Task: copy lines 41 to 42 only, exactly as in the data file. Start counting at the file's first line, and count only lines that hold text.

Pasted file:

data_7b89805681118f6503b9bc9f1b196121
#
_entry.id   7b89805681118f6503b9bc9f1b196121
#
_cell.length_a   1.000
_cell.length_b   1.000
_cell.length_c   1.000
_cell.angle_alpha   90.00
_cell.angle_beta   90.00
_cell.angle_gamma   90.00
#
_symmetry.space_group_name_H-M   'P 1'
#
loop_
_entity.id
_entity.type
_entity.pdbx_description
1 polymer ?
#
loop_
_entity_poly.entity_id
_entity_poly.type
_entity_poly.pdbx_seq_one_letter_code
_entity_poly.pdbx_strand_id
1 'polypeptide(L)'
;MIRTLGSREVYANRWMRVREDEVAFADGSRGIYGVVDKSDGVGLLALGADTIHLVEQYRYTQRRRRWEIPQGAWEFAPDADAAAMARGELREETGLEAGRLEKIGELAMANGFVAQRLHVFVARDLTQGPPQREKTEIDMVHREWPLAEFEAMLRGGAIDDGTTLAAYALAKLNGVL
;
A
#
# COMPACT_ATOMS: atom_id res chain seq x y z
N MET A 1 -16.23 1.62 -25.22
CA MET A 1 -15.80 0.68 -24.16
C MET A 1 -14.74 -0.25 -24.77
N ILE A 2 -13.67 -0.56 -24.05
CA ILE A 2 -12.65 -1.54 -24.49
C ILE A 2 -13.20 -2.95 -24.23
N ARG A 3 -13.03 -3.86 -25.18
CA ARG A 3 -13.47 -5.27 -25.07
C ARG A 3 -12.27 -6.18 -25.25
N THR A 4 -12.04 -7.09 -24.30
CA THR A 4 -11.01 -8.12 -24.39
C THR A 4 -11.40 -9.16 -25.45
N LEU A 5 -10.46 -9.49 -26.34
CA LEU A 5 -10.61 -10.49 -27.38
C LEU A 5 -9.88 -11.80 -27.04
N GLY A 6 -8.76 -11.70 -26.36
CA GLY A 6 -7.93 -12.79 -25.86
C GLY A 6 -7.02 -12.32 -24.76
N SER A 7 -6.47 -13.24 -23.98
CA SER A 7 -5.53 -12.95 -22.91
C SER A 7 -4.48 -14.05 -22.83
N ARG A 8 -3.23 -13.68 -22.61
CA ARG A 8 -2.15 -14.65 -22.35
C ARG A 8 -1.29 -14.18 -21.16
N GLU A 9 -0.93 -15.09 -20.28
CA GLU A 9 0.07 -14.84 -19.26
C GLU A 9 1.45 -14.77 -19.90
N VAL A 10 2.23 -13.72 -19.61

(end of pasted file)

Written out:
CA THR A 4 -11.01 -8.12 -24.39
C THR A 4 -11.40 -9.16 -25.45